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NEW YORK (May  31, 2022) — The Human Rights Foundation (HRF) strongly condemns the sham trials that are set to begin this week on charges of “contempt,” “public disorder,” and “defamation of institutions and organizations and of heroes and martyrs,” against artists Luis Manuel Otero Alcántara and Maykel ‘Osorbo’ Castillo. The indictments and trials against them are baseless and part of a larger campaign by the Cuban regime to persecute artists, intellectuals, and human rights defenders connected to the historic July 11 anti-dictatorship protests that swept the island last year.

Luis Manuel Otero Alcántara is one of the founders of Movimiento San Isidro and was recently selected among the top 100 most influential people in the world by Time Magazine. His art and activism have been decried by the Cuban dictatorship. In the last four years, Otero Alcántara has been the target of constant harassment and dozens of arbitrary arrests. He was last imprisoned on July 11, 2021, after announcing on social media that he was joining the nationwide protests. Since then, he has been held without a trial in a maximum-security prison. Castillo is a rapper and a co-author of the award-winning song “Patria y Vida,” which became an anthem for the pro-democracy movement in Cuba. He was arrested in May 2021 after joining a street protest and has also been held without a trial since then. The regime has told them they have to leave Cuba for good; otherwise, it would seek prison terms of up to 10 years for the dissident artists.

“Luis Manuel and Maykel have managed to inspire millions of Cubans to stand up to a regime that has tried — unsuccessfully ⁠— to crush their spirits for more than six decades. And now Cuba’s totalitarian dictatorship wants to make an example of these two prodemocracy heroes by offering them the same cruel deal it has offered to so many before them: leave Cuba or face years in prison,” said Javier El-Hage, Chief Legal Officer of HRF. “This is inhumane and unacceptable. No one should face the violence of the state or a choice between exile and prison for simply exercising their basic right to freedom of expression. Artistic expression should never be a crime, and neither should be criticizing your own government,” added El-Hage.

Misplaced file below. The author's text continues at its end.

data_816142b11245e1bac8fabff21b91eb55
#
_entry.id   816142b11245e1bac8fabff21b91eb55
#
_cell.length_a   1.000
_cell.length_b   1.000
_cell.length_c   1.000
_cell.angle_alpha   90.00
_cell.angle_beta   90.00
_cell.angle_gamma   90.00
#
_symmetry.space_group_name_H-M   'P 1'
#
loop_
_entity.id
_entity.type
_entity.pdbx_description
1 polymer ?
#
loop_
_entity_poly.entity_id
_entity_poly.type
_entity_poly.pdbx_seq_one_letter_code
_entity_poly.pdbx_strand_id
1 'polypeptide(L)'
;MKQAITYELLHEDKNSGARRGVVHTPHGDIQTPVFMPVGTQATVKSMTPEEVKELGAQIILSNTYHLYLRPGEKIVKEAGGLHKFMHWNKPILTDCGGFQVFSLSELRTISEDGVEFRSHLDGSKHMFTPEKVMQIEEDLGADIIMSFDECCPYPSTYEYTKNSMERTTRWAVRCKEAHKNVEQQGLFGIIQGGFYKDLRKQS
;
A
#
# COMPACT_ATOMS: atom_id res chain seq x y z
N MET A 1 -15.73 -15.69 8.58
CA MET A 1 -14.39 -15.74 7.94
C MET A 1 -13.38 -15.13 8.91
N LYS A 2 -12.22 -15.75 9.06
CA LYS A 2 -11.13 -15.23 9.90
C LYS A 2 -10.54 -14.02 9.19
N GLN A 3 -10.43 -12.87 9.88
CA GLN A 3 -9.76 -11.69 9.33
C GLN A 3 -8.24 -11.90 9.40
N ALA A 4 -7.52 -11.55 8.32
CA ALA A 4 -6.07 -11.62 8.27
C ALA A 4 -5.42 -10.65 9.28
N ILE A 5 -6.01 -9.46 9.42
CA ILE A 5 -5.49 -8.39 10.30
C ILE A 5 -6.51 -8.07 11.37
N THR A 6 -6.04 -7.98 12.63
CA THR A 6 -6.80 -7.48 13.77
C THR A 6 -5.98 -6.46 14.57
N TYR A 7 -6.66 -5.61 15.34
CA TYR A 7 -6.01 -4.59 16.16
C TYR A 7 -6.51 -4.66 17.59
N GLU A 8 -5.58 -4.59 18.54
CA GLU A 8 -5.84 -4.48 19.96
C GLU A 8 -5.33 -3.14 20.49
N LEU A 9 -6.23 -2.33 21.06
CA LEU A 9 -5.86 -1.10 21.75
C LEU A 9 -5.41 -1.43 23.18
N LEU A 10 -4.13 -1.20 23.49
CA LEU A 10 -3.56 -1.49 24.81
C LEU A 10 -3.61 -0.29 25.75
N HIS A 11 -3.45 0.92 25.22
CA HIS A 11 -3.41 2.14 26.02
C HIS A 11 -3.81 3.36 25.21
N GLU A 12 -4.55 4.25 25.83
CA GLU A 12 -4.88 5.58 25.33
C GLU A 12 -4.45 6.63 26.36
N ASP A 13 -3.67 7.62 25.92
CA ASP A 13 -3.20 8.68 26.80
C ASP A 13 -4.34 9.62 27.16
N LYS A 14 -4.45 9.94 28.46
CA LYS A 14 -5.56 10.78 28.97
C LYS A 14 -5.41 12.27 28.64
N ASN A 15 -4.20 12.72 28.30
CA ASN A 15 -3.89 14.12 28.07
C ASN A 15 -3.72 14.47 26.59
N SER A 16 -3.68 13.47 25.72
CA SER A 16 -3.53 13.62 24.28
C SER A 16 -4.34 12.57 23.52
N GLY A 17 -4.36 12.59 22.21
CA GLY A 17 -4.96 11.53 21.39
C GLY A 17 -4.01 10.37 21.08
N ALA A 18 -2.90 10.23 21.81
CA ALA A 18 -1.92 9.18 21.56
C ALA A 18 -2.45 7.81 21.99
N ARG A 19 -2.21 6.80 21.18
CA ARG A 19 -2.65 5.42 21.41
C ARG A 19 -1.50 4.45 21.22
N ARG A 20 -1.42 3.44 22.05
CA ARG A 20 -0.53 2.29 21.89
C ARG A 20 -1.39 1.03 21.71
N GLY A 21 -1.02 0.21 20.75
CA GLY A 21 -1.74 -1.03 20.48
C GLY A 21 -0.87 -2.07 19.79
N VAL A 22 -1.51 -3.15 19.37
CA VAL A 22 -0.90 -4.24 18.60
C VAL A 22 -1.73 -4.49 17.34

More than a thousand people were arrested in connection to the peaceful July 11 protests. Earlier this year, the regime began holding dozens of sham trials against them. Brandon Becerra, one of the protestors being targeted, was 17 when he was arrested and was sentenced to 13 years in prison. Although he was recently put on house arrest instead thanks to the pressure from his family and Cuban civil society, dozens of Cuban youth face decades in prison simply for daring to protest their government.

“Luis Manuel, Maykel, and dozens of other brave artists might have provided inspiration, but it is the youngest generation of Cubans from all walks of life who have taken up the torch in the struggle for basic human rights in one of the last Soviet-style communist totalitarian countries on Earth. As recent months have made clear, these leaders face a dictatorship that, although brutal, is terribly afraid of its own people. The international community cannot look away now. We must do everything we can to support the millions of Cubans who are clamoring for freedom and continue to pressure the regime to not only end its wave of repression and release all political prisoners but also to put an end to more than six decades of dictatorship and call for free and fair elections,” added El-Hage.

The Human Rights Foundation (HRF) is a nonpartisan nonprofit organization that promotes and protects human rights globally, with a focus on closed societies.